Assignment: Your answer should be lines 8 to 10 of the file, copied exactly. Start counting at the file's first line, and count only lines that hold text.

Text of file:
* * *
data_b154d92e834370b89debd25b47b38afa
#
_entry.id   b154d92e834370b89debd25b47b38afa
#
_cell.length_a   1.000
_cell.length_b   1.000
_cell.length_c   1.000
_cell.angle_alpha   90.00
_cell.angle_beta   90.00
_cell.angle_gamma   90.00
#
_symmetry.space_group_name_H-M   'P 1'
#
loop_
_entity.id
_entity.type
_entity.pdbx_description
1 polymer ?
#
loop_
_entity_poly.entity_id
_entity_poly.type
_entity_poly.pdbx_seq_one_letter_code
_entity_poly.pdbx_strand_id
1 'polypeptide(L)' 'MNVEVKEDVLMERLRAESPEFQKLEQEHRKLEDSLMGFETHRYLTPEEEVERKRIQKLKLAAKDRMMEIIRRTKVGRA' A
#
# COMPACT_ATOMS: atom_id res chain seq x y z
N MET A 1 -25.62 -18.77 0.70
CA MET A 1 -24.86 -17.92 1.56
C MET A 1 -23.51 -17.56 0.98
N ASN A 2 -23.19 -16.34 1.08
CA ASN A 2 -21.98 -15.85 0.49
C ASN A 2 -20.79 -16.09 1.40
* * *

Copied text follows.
_cell.angle_alpha   90.00
_cell.angle_beta   90.00
_cell.angle_gamma   90.00